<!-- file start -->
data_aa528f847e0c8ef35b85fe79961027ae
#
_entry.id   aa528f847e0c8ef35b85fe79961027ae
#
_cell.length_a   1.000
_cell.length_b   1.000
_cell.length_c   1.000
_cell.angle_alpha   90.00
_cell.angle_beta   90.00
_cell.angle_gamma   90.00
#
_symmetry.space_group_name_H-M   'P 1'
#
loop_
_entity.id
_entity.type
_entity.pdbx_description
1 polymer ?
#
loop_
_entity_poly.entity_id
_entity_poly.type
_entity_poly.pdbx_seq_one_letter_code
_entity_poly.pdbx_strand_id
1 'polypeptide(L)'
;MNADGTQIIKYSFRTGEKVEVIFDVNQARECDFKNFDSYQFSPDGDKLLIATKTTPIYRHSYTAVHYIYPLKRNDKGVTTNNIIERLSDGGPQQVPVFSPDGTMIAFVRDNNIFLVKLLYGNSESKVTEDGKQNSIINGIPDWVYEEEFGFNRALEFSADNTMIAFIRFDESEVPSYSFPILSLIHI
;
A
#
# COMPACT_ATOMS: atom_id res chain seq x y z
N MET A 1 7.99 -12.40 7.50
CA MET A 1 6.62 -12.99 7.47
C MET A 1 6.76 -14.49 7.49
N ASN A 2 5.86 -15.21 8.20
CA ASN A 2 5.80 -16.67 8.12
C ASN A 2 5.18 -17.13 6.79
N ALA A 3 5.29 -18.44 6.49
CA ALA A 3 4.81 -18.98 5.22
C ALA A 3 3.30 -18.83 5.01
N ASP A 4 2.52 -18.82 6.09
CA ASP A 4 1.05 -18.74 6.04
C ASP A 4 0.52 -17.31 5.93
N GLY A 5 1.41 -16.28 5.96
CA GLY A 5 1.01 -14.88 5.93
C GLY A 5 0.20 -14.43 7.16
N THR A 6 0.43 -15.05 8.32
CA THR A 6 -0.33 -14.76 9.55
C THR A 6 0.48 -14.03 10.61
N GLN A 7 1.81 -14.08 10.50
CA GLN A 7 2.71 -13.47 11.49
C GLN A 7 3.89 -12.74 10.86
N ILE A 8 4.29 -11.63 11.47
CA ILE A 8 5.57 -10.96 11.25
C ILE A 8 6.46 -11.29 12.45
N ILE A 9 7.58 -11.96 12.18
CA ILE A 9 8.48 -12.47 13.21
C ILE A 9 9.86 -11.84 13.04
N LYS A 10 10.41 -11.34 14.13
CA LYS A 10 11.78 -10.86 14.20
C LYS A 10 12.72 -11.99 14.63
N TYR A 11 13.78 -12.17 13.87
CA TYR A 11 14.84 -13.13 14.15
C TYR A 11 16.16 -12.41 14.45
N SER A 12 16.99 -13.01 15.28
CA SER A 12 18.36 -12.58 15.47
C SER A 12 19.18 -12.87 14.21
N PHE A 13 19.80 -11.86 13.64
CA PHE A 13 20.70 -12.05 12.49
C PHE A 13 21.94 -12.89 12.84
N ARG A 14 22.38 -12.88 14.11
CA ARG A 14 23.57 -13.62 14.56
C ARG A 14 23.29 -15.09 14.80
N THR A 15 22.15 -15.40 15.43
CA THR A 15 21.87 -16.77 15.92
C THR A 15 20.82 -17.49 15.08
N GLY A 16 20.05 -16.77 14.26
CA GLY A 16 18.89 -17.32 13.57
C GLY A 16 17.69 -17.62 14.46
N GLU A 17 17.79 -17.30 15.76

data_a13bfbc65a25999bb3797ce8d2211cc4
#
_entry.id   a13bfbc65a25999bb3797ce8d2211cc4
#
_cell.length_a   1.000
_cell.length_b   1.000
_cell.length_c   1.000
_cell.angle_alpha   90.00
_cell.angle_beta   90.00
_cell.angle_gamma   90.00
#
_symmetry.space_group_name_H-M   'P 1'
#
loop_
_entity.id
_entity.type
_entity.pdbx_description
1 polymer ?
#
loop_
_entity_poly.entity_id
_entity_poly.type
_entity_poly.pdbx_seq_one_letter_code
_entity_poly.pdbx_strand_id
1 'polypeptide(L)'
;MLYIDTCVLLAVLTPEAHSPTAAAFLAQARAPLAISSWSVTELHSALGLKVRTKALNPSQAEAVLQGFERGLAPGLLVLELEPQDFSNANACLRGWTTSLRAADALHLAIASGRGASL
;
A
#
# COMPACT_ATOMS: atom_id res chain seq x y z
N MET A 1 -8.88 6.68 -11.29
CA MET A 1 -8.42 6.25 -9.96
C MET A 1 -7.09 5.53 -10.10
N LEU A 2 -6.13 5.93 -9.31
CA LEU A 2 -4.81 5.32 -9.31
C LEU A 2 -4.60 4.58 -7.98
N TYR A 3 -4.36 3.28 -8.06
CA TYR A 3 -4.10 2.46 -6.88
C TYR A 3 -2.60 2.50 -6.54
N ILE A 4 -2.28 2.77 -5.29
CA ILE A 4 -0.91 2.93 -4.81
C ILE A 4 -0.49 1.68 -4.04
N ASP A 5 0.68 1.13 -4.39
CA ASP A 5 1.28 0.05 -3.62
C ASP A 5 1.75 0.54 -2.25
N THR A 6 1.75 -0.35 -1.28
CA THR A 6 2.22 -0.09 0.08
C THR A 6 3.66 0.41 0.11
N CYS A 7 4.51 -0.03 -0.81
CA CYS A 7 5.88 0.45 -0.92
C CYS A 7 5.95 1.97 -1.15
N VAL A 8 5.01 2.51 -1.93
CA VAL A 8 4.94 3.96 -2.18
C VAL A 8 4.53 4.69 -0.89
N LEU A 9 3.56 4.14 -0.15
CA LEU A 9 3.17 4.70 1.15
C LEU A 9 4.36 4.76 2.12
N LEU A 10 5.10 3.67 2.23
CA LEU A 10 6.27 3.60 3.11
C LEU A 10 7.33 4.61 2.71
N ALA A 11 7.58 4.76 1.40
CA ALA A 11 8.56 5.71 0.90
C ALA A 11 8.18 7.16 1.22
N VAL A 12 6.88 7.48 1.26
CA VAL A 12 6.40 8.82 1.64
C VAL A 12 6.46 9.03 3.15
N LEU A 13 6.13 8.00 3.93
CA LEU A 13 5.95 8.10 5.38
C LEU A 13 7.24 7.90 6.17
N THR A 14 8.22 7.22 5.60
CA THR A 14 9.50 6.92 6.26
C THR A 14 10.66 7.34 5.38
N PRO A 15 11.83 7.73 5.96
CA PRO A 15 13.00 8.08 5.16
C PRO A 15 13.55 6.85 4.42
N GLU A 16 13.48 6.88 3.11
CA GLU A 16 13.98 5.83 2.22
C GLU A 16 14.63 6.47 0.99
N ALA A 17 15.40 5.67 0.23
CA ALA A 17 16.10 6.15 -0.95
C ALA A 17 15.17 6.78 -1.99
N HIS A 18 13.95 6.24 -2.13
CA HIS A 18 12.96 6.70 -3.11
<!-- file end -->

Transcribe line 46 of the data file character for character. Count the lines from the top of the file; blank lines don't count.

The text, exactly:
N THR A 6 0.43 -15.05 8.32